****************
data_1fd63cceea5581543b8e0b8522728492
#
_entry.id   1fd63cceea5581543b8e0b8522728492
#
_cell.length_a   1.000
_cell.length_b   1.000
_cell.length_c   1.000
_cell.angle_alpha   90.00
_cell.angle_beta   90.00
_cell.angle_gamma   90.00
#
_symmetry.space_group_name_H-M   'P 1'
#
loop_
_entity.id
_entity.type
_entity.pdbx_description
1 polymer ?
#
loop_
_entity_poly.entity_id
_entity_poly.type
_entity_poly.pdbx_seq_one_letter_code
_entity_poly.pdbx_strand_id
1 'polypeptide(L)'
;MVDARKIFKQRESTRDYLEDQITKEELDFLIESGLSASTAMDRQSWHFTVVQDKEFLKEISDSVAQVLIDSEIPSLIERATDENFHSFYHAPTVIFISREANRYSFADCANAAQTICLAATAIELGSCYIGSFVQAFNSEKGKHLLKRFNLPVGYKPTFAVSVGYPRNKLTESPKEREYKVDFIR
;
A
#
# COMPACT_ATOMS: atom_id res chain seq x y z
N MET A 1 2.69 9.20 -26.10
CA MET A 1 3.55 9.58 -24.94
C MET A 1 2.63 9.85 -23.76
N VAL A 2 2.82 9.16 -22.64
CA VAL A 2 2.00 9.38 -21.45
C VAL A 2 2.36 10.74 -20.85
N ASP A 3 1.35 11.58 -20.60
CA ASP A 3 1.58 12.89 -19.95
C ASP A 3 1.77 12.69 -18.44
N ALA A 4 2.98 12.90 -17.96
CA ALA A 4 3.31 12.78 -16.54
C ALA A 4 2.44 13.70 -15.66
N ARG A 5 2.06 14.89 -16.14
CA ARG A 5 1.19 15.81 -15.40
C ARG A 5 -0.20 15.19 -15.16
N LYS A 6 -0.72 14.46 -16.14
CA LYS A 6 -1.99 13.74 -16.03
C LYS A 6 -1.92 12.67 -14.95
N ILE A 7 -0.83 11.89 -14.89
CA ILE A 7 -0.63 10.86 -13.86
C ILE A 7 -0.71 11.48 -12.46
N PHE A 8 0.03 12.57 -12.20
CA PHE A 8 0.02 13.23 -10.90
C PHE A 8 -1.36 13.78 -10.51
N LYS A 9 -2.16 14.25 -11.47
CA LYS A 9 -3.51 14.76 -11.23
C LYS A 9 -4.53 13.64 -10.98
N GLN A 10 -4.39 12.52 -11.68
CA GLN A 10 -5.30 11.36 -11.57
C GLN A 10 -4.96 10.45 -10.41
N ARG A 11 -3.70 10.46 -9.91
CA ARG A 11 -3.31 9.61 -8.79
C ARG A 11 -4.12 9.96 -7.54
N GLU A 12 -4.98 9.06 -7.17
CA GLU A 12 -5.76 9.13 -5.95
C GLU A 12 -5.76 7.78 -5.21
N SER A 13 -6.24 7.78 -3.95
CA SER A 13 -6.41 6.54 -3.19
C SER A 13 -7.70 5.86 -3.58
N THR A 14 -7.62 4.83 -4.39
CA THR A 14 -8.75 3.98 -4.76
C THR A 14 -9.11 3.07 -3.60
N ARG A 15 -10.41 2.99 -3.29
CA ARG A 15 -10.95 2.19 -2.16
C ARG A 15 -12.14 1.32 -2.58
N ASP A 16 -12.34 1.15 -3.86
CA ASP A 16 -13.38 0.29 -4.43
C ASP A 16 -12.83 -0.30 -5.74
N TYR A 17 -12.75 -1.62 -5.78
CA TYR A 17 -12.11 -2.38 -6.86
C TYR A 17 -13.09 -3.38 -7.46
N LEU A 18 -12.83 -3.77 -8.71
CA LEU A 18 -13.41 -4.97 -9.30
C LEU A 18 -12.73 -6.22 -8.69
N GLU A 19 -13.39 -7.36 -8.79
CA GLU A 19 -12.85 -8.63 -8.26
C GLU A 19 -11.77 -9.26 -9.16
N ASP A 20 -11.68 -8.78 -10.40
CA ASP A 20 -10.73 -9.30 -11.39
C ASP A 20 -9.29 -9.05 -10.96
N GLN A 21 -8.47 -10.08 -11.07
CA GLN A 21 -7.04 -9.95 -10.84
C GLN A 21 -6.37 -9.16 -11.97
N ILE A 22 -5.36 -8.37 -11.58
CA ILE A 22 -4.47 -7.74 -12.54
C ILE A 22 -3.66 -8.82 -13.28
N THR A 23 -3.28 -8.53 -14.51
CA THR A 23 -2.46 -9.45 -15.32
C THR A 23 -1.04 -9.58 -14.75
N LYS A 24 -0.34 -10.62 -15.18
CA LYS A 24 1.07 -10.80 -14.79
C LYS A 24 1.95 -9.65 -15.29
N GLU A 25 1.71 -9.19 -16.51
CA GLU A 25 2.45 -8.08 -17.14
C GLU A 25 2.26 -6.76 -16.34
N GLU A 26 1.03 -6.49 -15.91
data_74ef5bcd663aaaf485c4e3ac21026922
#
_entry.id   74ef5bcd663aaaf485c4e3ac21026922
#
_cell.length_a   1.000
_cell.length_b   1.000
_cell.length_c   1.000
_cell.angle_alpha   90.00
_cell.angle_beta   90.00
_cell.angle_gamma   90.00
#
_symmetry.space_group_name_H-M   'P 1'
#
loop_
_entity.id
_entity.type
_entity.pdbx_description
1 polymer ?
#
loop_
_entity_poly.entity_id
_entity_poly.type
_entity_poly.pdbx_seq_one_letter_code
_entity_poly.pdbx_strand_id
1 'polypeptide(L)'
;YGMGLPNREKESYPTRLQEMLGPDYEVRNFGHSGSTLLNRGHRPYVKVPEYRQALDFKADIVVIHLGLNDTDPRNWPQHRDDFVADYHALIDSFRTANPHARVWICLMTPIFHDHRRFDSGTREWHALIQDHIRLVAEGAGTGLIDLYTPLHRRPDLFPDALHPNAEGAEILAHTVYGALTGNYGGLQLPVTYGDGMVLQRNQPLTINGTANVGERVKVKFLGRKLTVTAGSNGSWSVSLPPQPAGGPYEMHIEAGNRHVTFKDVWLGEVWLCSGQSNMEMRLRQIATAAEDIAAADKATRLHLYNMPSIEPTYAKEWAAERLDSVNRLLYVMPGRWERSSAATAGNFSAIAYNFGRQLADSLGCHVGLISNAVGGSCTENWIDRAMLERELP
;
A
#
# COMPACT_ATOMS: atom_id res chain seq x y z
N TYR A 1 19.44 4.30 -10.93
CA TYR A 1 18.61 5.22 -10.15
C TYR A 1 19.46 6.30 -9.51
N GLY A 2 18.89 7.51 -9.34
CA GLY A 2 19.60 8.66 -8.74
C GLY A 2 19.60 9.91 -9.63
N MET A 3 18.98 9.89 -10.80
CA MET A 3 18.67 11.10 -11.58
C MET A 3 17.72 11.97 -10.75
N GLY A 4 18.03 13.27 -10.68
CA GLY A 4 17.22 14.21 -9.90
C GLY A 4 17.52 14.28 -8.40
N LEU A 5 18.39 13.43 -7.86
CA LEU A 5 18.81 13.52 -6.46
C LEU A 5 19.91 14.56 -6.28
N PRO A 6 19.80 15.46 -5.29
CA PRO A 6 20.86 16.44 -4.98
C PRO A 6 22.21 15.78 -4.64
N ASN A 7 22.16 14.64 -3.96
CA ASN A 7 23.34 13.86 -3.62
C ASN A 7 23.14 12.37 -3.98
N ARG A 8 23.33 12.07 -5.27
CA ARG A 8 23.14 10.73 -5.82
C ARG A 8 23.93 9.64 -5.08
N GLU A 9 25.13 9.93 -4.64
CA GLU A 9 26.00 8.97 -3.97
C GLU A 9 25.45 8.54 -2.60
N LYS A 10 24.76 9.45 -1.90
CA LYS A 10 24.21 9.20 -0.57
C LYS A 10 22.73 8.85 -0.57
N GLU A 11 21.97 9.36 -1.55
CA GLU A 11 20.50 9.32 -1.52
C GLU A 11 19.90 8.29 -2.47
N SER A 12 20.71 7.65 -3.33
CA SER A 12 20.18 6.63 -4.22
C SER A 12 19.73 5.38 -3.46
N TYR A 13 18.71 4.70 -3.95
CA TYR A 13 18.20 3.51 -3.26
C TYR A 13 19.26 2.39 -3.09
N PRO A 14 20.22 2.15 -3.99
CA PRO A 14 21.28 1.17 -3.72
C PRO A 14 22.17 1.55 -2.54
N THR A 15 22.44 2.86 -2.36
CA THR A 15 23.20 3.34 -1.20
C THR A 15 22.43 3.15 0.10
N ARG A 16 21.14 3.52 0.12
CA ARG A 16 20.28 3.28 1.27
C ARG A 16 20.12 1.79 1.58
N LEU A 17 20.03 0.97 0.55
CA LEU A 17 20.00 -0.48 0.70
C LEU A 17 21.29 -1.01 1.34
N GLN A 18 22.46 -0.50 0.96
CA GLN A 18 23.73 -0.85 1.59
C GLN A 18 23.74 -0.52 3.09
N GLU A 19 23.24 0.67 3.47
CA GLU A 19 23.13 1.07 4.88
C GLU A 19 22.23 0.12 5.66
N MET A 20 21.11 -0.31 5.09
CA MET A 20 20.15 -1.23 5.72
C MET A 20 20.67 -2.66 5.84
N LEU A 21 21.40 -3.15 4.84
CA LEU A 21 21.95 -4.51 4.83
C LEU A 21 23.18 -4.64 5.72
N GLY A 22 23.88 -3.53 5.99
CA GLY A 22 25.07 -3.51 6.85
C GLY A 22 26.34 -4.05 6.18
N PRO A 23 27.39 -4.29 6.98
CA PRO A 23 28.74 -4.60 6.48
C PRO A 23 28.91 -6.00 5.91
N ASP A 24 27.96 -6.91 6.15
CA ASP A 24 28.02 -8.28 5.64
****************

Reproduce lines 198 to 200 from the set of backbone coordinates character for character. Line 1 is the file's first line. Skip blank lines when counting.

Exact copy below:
CA LEU A 21 21.95 -4.51 4.83
C LEU A 21 23.18 -4.64 5.72
N GLY A 22 23.88 -3.53 5.99